As part of Co-operation Across Borders for Biodiversity (CABB) supported by the European Union’s INTERREG VA Programme, BirdWatch Ireland since 2017 have been monitoring several coastal grassland sites in Cos Donegal and Sligo that are of importance to breeding waders such as Lapwing, Redshank and Snipe. One of our partners under CABB is Butterfly Conservation (BC) whose role in the project is to improve habitat conditions for the Marsh Fritillary (Euphydryas aurinia), a butterfly that is under threat across Europe and is protected under Annex II of the European Union Habitats and Species Directive. In 2019, with guidance from Rose Cremin, Senior Conservation Officer at BC, it was decided to assess some of the breeding wader sites for Marsh Fritillary breeding habitat and to monitor conditions and presence of Marsh Fritillary at suitable sites.


The Marsh Fritillary favours open areas that contain an abundance of Devil’s-bit Scabious (Succisa pratensis), the larval foodplant. To allow populations to thrive long-term, a network of suitable sites within a small area is required. The caterpillars, which feed on the leaves of the plant, live in colonies within webs that they spin around the base of Devil’s-bit Scabious. These larval webs are most obvious in September, and this is the best time of year to confirm breeding. The caterpillars will later spin denser webs beneath the vegetation in order to survive the winter. After hibernation, they will emerge the following spring becoming more solitary before the pupating. The adults, which only live for a few weeks, are usually seen in late May and June.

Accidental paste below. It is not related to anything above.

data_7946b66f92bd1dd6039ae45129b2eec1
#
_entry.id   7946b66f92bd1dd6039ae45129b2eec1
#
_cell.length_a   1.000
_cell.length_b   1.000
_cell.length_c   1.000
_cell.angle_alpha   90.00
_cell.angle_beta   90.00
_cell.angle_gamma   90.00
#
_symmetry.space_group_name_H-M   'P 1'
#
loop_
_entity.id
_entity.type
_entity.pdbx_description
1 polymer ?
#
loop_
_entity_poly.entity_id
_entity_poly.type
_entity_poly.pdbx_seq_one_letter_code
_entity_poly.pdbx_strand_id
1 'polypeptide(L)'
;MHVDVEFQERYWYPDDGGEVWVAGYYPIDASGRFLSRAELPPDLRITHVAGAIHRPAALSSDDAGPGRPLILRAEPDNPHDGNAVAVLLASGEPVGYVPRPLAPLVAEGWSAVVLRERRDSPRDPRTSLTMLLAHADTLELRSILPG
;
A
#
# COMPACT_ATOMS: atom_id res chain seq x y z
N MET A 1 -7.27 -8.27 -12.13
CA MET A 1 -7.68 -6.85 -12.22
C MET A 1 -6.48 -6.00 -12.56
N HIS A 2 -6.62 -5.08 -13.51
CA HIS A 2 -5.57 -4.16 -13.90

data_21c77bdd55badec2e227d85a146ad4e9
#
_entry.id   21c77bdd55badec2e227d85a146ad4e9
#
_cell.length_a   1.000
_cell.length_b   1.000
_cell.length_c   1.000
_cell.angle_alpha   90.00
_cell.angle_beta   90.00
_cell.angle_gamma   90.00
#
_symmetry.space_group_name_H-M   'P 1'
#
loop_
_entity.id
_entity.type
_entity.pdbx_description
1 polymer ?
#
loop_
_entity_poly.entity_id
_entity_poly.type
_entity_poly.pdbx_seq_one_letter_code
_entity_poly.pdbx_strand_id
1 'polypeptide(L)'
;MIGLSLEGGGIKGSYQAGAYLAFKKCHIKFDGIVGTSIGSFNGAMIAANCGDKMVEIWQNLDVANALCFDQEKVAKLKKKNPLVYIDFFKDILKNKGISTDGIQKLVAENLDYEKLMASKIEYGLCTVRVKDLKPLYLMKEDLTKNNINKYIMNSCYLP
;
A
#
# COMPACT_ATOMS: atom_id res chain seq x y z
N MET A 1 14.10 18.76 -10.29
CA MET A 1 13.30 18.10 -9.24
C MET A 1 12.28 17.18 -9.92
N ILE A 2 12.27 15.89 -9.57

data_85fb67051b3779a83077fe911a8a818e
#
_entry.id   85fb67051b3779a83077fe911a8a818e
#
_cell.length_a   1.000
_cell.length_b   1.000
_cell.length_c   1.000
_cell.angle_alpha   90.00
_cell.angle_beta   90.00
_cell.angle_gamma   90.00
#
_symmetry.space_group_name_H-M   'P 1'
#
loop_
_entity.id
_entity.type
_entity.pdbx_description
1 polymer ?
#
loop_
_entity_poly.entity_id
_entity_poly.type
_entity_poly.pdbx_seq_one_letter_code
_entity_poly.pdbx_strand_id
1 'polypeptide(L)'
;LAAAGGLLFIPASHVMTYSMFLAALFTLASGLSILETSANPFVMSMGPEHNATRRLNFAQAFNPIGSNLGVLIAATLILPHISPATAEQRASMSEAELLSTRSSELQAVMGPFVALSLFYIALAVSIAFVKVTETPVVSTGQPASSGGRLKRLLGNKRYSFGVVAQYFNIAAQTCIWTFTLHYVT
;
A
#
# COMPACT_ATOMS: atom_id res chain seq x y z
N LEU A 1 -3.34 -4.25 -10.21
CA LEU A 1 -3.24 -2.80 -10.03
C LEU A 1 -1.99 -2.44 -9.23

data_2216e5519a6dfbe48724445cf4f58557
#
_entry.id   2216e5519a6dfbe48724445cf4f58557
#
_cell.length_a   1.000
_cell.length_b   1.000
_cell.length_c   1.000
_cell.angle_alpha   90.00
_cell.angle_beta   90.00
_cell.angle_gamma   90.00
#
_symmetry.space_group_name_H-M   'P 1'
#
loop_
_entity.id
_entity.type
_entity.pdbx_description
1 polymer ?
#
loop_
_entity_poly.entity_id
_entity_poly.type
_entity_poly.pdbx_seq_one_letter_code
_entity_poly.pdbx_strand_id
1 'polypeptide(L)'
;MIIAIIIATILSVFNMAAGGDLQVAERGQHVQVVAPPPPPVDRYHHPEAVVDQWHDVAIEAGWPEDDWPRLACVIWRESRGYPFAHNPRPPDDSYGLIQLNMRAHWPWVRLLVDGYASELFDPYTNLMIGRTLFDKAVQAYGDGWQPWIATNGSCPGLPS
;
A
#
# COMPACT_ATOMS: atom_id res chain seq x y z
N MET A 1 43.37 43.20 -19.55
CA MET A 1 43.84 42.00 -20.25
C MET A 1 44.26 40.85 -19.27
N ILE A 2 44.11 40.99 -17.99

In 2019 twelve sites were examined and favourable conditions for Marsh Fritillary were found at five sites – Bunduff in Co Sligo and Sheskinmore, Magheragallan, Lunniagh and Rosapenna in Co Donegal. These sites were subsequently surveyed in 2019, 2020 and 2021 for the presence of breeding Marsh Fritillary larval webs following guidelines as set out by the National Biodiversity Data Centre (NBDC) under its Marsh Fritillary Monitoring Scheme. The condition of the habitat was also assessed using fixed point habitat recording on a structured walk across each site and recorded on the NBDC Habitat Condition Assessment for Marsh Fritillary recording form. Long term monitoring of sites is essential as the species is known to experience cyclical fluctuations of populations due to factors such as weather conditions, habitat changes and parasitism.

Marsh Fritillary larval webs have been detected at four of the five surveyed sites during each year of the survey. To date, none have been detected at Lunniagh, a site with a limited amount of suitable habitat, though as it is within 1km of a productive site at Magheragallan, it could hopefully become occupied in future. The habitat condition has been determined to be good at Bunduff, Sheskinmore and Magheragallan due to appropriate grazing regimes which are required to keep habitat suitable for both breeding waders and Marsh Fritillary. Although the habitat at Rosapenna is currently suitable for Marsh Fritillary, there are indications that the surveyed area is being under-grazed. Hopefully this will be addressed to ensure Marsh Fritillary continue to thrive at the site.

Engaging with all our project partners in CABB will enable us to work closely with landowners in managing sites to best benefit a large diversity of wildlife.